Rhombomeres are fully developed at day 9.5 (Tuckett et al., 1985) and RAR 2-lacZ was markedly induced in rh1, rh4, and caudal of rh5 6 hours after treatment. Expression was also weakly induced in rh2, rh3 and rh5 (Fig. 2E, Group I in Table 1). These differential expression levels were most distinct in day-9.5 embryos that were treated at day 8.75 (group G in Table 1; Fig. 2D). No expression was detected in the midline region and at inter-rhombomeric junctions.

RAR 2-lacZ induction was also detected in the mesen-cephalon and prosencephalon at day 8.75 (Fig. 2A,C). The expression domains were initially rather diffuse, but sub-sequently formed clearly demarcated bands dividing the anteroposterior (A-P) axis of the brain into alternating expressing and non-expressing regions (Figs 2D,F,H,I, 4). We classified these regions consecutively, into two telen-cephalic (t1 and t2), three diencephalic (d1, d2, and d3) and two mesencephalic (m1 and m2) domains (Figs 2F, 4B, 6).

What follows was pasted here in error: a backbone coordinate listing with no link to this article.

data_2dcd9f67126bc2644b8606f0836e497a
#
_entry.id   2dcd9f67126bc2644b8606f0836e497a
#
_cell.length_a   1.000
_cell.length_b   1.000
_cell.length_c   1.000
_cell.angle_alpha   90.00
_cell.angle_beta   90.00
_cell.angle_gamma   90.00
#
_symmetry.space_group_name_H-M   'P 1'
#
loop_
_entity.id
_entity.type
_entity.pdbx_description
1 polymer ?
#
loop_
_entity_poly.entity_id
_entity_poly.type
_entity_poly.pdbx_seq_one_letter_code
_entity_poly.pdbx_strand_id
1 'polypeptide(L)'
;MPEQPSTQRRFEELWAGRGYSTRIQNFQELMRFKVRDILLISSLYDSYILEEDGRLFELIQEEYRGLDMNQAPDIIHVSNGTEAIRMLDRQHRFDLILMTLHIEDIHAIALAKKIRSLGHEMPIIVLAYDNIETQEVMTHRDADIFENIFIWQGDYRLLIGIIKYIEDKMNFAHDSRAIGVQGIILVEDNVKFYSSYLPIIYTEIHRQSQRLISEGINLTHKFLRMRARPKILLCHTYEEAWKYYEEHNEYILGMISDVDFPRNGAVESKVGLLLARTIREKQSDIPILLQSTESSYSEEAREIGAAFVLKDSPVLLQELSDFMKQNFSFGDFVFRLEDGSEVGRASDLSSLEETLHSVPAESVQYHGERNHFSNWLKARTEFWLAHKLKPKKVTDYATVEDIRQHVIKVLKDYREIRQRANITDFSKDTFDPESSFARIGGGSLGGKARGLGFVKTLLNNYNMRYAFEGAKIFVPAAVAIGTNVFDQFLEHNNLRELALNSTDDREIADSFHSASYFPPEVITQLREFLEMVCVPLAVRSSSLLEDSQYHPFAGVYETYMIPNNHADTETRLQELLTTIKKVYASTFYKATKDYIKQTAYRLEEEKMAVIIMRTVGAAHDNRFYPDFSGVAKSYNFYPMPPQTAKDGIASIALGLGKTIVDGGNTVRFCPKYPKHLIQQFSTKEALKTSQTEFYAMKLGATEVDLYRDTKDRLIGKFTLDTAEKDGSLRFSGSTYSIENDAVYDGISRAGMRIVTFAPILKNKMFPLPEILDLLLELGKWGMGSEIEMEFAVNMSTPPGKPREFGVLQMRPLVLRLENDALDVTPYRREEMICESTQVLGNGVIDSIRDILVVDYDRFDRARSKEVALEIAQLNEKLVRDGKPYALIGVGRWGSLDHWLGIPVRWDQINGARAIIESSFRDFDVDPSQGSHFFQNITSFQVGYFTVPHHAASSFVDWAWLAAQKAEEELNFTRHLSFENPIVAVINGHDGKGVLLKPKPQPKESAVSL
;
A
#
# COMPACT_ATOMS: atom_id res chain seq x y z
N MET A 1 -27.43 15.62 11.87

The anterior limit of the expressing mesencephalic domain m1 was at the mes-diencephalic boundary (Fig. 2D,F,H,I). This was particularly evident in parasagittal sec-tions through the ventral mesencephalon, where β-gal stain-ing was just rostral to the tuberculum posterius (Fig. 4A,B). In the diencephalon, we found RAR 2-lacZ induction in the lateral hypothalamus rostral to the optic stalk (d2; Figs 2F,H, 4A,B). The most anterior region of the diencephalon (d1) did not express the transgene. In the telencephalon, we found an expression domain (t2) in the caudal region of the lateral vesicles (Figs 2C,D,F,H, 4A). The posterior bound-ary of this expression domain delineated the di-telen-cephalic boundary.

Fig. 4.

(A) Parasagittal sections through a day-10.25 embryo demonstrates the segmented RAR 2-lacZ induction in the CNS. Embryos were treated with RA at day 9.75 and isolated approximately 12 hours later. T, lateral ventricle (telencoel); III, third ventricle; IV, fourth ventricle. (B) High magnification of the area indicated in A shows the alternating RAR 2-lacZ expression domains in the ventrolateral region of the diencephalon (d2), the mesencephalon (m1) and the rostral hindbrain (rh1). Arrows indicate expression boundaries. All bars, 100 μm.

Fig. 4.